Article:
Choosing the right cut

Posted on March 18 2014

Before you go shopping for beef you must first have an understanding what each cut is good for. There is no point in getting home with a great prime cut and sticking it in the slow cooker or on the other hand trying to pan fry a piece of meat that should be done low and slow.

The first thing you must think about when buying your cut of meat is where on the animal that cut comes from. Different parts of the animal are good for different types of cooking. Thinking logically about the animal and it’s movements you begin to get an understanding of the properties of the different muscles. The harder working muscles from the neck, leg or shoulder regions provide great taste and have good fat content.  These cuts are great for low and slow cooking such as your casseroles or pot roasts. The less worked muscles such as the rump or the Rib eye have heaps of flavour and can be grilled or roasted. Then there is the muscles that do little to no work such as the eye fillet or the sirloin(porterhouse), these muscles are great for you quick cook in the pan or grill.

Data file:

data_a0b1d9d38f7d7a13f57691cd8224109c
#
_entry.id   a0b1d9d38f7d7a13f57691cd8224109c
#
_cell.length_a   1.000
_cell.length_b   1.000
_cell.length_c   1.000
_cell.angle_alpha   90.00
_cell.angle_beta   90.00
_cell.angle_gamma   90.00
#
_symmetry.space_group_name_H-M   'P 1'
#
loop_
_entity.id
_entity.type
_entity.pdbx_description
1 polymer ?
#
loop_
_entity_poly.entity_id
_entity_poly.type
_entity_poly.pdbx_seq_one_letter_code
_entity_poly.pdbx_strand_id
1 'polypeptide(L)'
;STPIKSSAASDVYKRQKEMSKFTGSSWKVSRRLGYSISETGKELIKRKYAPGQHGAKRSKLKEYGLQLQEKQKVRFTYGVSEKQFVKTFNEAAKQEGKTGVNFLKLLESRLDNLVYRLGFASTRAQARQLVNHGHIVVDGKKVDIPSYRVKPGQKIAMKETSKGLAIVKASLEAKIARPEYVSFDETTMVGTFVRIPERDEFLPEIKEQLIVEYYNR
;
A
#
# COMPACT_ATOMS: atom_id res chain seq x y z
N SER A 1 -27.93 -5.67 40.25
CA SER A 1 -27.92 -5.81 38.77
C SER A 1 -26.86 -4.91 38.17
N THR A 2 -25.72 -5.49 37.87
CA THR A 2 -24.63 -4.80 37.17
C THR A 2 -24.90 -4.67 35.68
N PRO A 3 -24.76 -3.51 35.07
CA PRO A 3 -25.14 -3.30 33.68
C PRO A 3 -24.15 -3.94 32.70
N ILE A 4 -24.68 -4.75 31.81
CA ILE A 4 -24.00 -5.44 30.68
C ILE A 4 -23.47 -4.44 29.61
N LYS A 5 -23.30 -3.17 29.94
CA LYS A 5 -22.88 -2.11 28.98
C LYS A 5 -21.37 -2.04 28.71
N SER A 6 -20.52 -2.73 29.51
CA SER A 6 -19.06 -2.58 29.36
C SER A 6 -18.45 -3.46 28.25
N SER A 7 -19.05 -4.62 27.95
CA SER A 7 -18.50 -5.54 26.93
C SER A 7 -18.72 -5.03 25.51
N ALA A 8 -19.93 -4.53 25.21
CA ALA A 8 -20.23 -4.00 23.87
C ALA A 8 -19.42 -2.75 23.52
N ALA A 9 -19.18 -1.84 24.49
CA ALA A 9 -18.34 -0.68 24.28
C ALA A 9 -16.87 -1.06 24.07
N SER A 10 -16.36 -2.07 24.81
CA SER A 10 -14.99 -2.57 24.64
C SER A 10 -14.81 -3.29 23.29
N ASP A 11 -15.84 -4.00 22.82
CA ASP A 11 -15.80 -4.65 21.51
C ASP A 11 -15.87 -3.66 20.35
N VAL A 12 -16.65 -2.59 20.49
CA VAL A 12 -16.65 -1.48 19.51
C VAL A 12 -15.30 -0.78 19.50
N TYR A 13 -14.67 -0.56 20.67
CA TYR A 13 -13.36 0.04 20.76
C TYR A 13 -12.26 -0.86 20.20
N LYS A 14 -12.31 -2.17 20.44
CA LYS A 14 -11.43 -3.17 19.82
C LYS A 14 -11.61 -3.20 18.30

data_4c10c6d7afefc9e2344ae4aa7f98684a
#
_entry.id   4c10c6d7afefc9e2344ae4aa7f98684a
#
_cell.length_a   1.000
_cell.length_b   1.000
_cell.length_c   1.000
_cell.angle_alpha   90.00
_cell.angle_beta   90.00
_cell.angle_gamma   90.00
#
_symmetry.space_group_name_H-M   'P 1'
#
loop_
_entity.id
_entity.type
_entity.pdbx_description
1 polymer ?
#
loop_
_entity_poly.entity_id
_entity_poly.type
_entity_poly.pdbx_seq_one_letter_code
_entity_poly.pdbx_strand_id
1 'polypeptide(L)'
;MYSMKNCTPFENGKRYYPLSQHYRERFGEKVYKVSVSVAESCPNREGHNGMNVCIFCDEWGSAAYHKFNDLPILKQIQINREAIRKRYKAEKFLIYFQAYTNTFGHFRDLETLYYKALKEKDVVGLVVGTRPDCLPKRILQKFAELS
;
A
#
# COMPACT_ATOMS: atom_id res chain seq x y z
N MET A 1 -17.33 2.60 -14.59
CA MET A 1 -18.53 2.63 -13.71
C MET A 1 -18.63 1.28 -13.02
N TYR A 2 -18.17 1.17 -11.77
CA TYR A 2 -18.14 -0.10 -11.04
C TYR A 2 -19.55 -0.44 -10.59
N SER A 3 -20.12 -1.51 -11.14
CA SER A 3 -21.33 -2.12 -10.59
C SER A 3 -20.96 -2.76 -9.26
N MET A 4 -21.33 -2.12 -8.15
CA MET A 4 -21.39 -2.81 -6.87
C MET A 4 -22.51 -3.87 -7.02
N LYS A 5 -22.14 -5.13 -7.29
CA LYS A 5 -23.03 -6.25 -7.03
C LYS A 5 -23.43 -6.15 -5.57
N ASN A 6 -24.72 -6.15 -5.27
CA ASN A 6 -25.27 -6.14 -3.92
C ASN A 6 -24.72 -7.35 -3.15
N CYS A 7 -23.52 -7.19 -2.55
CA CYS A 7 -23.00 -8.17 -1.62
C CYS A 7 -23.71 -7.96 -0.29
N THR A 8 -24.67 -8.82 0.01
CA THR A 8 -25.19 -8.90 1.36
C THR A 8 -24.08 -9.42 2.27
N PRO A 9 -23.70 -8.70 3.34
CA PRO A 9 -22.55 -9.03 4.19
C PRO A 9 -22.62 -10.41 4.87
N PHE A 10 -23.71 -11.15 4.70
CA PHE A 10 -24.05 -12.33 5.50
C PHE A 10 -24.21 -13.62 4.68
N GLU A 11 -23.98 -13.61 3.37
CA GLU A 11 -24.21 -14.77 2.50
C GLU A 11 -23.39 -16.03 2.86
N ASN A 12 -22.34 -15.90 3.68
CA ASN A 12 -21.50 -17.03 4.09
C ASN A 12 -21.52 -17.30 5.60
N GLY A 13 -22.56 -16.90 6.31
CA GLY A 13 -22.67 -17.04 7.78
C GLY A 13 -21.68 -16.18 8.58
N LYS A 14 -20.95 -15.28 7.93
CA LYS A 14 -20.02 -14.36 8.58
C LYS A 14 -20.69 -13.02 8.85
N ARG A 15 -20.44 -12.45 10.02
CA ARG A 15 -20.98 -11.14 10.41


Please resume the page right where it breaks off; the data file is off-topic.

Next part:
Beef can be broken down simply into three sections. The front end or fore end of the animal, the Middle cuts, and the back end or hind of the animal. The fore end of the animal is where you will get the majority of your fatter cuts of meat and these muscles have a lot more flavour. The fore end is also where the majority of the animals movement is, hence this leads to increased muscle bulk and in turn fat and marbling. The meat from this area of the animal generally has to be cooked low and slow and the extra fat content in the meat helps keep it moist during cooking. While these cuts of meat are usually the cheaper cuts if done right they can produce outstanding flavour and texture. 

The middle cut of the animal is where the high quality prime cuts come from such as your eye fillet or porterhouse. These lesser worked muscles don’t have as heaver flavour as others and are a tender steak when quickly cooked. 

Finally the hind of the animal. These muscles generally have less fat running through them. These muscles are great for pot roast or if leaned our good for quick cooks such as stirfry. If you are using these muscles for a pot roast you must remember to keep a good layer of fat on the outside of the piece of meat while making sure there is plenty of fluid throughout the cooking process.

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